Not even Zac Efron and a killer John Carpenter score can light up this damp Stephen King adaptation.
Did you leave the gas on? Or does this movie stink? I’ll be here all week, folks.
The scariest thing about Keith Thomas’s new adaptation of the Stephen King novel might be that Zac Efron is now considered old enough to play a dad. That’s not to say there aren’t glimmers of an exciting adaptation here. A few notable performances, some truly hilarious moments of things (or more accurately, their obvious puppets) bursting into flames, and a score from John Carpenter that–, for lack of a better word–positively fucks. But everything in between these points of light is as exciting as an untoasted cheese sandwich.
Charlie McGee (Ryan Keira Armstrong) is a girl trying to survive the modern world without the benefit of WiFi, much to the concern of her teacher and the derision of her classmates.
At home, she’s comforted by dad Andy (Efron) and mom Vicky (Sydney Lemmon) who help her with breathing exercises and other tools to help stave off a panic attack. Because when Charlie has panic attacks, things get heated.
All it takes is one bad day to put her on the radar of The Shop, a shadowy branch of the government tasked with studying people with special abilities. Charlie isn’t just any little girl, but the offspring of two of The Shop’s previous subjects who have been on the lam since escaping. Vicky has a telekinetic ability she almost never uses, while Andy has the ability to “push” people to do his bidding. They both know from firsthand experience what The Shop and its unhinged director Captain Hollister (played with manic, unblinking glee by Gloria Reuben) will do to a kid like Charlie. Further complicating matters, Hollister dispatches former super-soldier Rainbird (Michael Greyeyes) who develops a weird obsession with Charlie that is never fully or satisfactorily explained.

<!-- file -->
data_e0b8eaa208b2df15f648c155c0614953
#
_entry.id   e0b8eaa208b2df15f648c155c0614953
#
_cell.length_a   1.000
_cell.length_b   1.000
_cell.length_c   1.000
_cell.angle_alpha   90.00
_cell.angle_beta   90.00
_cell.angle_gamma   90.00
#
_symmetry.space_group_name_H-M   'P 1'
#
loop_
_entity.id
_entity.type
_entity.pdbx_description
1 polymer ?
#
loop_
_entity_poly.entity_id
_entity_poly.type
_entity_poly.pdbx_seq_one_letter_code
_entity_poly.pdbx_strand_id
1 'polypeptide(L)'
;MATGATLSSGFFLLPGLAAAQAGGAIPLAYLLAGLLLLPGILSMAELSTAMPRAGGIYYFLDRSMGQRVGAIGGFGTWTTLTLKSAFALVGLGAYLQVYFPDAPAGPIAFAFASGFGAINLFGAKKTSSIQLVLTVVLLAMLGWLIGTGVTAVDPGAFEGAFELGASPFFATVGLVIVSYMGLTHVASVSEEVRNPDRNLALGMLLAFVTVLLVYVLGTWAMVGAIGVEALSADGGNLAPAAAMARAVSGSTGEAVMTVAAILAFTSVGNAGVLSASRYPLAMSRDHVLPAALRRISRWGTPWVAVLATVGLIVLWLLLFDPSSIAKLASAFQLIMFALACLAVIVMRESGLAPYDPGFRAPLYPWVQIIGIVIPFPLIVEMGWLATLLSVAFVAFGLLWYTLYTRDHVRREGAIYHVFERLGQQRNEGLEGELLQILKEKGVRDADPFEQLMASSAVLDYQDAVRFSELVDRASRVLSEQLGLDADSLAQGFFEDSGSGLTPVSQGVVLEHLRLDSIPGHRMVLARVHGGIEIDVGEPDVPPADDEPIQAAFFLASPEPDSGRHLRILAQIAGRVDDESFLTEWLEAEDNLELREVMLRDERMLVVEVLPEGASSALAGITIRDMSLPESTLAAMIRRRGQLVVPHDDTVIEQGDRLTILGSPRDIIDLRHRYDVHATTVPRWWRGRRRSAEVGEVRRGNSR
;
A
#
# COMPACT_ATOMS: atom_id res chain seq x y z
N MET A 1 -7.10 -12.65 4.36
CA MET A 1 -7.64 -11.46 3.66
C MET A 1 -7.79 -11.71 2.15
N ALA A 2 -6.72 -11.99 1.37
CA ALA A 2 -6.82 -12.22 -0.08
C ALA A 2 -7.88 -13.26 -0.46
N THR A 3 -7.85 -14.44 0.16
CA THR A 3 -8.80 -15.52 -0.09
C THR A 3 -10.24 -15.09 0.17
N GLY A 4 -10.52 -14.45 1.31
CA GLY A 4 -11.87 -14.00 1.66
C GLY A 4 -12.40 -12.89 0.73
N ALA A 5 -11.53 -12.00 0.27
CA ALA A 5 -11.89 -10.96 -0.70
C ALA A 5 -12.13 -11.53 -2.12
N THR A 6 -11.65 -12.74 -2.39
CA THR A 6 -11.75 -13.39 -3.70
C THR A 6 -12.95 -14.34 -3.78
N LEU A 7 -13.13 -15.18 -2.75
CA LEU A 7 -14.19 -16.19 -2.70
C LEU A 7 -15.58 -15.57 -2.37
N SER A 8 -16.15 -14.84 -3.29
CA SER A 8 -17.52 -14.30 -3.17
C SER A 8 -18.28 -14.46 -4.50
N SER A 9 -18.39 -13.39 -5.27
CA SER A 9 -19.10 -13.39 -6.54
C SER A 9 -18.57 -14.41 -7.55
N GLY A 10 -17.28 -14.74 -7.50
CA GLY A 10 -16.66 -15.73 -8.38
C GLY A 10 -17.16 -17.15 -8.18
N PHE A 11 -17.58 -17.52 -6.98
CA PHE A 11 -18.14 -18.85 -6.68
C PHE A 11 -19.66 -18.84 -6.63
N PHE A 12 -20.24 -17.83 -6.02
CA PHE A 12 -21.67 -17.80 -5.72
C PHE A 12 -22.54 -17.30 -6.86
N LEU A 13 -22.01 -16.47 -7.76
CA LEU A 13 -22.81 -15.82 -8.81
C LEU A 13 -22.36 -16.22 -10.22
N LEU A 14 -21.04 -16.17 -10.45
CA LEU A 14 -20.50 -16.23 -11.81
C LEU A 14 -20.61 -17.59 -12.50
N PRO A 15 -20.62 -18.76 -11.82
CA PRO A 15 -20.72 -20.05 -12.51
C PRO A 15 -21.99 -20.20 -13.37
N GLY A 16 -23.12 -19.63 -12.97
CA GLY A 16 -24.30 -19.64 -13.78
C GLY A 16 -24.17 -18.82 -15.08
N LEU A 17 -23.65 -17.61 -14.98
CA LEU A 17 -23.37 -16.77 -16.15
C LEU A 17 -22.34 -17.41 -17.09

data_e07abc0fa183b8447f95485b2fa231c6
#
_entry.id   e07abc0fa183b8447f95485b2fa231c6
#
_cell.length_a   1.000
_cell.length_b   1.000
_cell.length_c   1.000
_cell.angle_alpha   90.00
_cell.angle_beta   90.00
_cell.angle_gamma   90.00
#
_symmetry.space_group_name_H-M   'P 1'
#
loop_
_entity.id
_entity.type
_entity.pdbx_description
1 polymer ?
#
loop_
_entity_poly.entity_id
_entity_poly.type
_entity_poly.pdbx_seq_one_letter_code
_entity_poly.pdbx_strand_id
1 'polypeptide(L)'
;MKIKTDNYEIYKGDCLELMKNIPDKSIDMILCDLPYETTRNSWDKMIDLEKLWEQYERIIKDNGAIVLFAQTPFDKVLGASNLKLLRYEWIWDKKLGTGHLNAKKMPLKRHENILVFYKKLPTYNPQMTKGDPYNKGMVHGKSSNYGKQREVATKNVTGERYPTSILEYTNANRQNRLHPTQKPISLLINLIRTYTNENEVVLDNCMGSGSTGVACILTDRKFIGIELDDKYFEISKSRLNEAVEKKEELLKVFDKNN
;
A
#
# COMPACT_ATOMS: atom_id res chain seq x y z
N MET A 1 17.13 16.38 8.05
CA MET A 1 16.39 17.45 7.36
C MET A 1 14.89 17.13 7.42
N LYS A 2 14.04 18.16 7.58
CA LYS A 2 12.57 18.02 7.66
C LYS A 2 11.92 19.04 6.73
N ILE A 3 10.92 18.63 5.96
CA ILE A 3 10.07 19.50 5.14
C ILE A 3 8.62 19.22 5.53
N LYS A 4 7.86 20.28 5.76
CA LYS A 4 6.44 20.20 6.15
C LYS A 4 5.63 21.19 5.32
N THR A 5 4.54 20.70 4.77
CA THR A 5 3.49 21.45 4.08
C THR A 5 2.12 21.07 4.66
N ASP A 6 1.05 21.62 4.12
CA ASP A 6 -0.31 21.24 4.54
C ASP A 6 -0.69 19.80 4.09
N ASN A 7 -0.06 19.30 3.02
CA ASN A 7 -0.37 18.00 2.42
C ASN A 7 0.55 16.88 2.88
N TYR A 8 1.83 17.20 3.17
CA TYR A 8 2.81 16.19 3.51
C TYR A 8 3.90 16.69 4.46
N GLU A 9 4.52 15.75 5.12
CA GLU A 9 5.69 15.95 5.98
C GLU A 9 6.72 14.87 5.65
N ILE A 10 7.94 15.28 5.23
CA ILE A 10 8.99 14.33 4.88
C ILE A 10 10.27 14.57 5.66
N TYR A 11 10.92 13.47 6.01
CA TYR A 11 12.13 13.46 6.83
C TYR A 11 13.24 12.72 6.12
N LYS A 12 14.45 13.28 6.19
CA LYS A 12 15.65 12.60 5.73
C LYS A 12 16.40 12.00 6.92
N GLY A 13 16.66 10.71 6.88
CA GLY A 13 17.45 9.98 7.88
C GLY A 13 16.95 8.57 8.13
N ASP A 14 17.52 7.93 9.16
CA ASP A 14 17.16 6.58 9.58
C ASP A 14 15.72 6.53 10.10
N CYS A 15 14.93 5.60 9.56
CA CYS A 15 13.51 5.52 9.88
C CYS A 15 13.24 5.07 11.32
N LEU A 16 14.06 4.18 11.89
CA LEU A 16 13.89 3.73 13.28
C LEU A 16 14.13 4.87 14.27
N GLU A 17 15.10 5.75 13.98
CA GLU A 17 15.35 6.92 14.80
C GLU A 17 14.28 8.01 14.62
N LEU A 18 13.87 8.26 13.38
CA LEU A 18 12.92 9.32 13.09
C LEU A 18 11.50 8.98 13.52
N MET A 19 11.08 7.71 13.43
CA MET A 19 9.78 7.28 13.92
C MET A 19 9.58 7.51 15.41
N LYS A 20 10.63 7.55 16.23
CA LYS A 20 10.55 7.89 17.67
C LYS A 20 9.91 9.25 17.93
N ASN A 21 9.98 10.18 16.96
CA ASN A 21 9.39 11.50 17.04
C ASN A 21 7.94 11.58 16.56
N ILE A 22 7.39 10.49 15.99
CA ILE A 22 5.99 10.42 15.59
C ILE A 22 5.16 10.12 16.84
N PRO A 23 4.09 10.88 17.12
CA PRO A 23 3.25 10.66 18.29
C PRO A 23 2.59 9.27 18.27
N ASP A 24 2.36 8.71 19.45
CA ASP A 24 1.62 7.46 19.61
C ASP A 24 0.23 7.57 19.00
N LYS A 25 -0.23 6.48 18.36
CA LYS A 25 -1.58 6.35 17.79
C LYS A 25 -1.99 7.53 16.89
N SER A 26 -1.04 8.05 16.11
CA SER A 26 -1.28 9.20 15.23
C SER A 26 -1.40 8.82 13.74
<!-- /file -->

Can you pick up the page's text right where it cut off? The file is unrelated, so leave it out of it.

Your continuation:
While everything leading up to their first confrontation with Rainbird is standard thriller fare, it moves along at a good clip and has moments of taut suspense. Unfortunately, everything after that initial showdown is a lifeless slog. Efron, for all his trying, just can’t fully step into the role of America’s new favorite DILF, and too much of the middle action rests on his sculpted shoulders. Armstrong gives a solid young actor performance, but without truly feeling the connection to her parents or her desire for a normal life (something that is barely touched on in the film) there isn’t enough there there.
That’s when the third act bursts in like Kramer opening a door. After such a dragging middle, it’s an abrupt shift into high gear as Charlie takes on The Shop herself. I won’t spoil the ending, but if Charlie had an online store she’d be selling shirts that say “I burned down The Shop and all I got was this new dad.” Charlie’s attack on The Shop bears some delightful carnage, but even that feels too little, too late.
Some of the film’s more interesting moments revolve around Rainbird, and Michael Greyeyes gives the most compelling performance. Also, after being played by both George C. Scott and Malcolm MacDowell, it’s high time there was an indigenous actor filling the role of John Rainbird. Kurtwood Smith (always a delight) shows up briefly as Hollister’s candy-obsessed predecessor, and there are flashes of real insanity in Reuben’s campy portrayal of Cap Hollister.
All that aside, I can’t see anyone putting down the $6 Peacock subscription to actually watch this, except for the truly dedicated Stephen King fans. The fact that NBC Universal held screeners back until the last possible moment speaks to Firestarter’s entertainment quotient more than any review ever could. This might actually be the untoasted cheese sandwich of movies. Okay to consume if there’s nothing else in the cupboard.
Firestarter is now in theaters and streaming on Peacock, if you dare.